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You're broke? Prove it.

May 22, 2009

If you make a deal with your credit card companies to reduce your balances, you are also making a deal on behalf of the IRS. A Californian with staggering credit card debt learned this lesson earlier this week from the Tax Court.

Angela Bibb-Merritt ran up over $112,000 in credit card debt financing a business that failed. She hired a debt-relief outfit and got $10,888 of the balance forgiven. As required, the credit card companies issued her a Form 1099-C reporting the income to her.

The tax law normally requires you to pay tax on debt forgiveness income. The traditional loopholes out of this treatment are bankruptcy and insolvency. If you have the debt forgiven in a bankruptcy proceeding, it's not taxable. You are insolvent for purposes of the tax law if your debts exceed the fair market value of your assets; debt forgiveness is tax-exempt to the extent of your insolvency.

Working out a deal with creditors outside of court is not a bankruptcy proceeding. Ms. Bibb-Merritt pleaded insolvency, but the Tax Court said she failed to prove her point:

Petitioner testified that she was insolvent in 2005 when these debts were canceled. The Court advised petitioner that consideration of whether she was insolvent required a review of her assets and liabilities at the time of the discharge. Petitioner provided some information about her debts in 2005, as described above, but she did not introduce documentary evidence or testimony sufficient to determine the fair market value of her assets.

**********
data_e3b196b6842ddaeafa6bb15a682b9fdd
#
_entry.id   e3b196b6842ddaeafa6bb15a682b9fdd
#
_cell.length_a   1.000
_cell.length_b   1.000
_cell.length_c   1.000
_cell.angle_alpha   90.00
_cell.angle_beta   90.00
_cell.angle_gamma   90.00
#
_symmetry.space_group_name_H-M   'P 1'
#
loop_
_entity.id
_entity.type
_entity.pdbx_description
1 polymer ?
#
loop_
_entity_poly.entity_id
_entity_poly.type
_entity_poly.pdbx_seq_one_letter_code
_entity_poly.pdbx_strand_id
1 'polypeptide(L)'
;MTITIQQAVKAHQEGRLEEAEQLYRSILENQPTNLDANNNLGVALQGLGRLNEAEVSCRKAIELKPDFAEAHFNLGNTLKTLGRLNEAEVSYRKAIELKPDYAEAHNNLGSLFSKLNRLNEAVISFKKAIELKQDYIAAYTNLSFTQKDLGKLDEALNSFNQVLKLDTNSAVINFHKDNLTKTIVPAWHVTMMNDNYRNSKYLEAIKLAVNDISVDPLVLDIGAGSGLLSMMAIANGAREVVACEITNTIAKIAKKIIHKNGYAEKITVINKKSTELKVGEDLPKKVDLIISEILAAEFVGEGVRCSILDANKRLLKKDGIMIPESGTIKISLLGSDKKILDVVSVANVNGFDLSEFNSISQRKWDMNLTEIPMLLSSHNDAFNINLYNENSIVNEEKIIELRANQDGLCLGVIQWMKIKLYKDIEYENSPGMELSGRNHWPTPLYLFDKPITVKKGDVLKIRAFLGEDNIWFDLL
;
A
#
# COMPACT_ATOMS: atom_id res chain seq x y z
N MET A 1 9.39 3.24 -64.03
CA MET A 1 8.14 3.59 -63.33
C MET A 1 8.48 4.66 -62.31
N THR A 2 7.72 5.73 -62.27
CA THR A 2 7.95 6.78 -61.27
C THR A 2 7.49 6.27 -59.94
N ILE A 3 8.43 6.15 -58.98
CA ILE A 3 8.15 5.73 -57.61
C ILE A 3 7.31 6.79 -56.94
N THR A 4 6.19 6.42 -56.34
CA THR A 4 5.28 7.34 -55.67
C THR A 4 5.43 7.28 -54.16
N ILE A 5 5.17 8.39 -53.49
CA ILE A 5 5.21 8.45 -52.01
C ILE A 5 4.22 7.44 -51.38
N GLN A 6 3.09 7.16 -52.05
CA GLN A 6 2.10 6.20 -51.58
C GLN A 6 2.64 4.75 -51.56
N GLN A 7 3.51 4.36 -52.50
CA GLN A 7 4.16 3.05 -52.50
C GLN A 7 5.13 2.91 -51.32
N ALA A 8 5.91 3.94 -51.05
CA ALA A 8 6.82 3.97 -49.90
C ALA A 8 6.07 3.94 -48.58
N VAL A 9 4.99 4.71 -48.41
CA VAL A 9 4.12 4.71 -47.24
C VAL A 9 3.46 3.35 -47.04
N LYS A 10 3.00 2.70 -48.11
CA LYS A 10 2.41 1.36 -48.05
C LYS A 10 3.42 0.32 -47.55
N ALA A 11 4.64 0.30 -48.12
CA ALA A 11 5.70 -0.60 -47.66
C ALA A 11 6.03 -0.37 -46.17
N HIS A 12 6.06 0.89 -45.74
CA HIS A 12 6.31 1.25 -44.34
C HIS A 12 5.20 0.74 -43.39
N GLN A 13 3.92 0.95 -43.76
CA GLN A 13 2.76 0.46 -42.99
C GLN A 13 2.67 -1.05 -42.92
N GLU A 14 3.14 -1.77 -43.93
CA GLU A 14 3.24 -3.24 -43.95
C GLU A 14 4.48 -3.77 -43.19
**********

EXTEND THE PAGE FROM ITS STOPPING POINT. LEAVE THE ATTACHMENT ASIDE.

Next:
The record does not demonstrate that petitioner was insolvent before the debt cancellation. Thus, petitioner failed to prove that she was insolvent at the time the debt was canceled.

I wouldn't be surprised if the taxaper really were insolvent. Unfortunately, she failed to put together the personal financial information she would need to prove it to the IRS and the Tax Court.

The Moral: If you are negotiating a debt settlement, talk to a tax pro. If you are insolvent, make the effort to document the case. Credit card debt can be tough enough without running up a tax bill, too.

Cite: Bibb-Merritt v. Commissioner; T.C. Summ. Op. 2009-78

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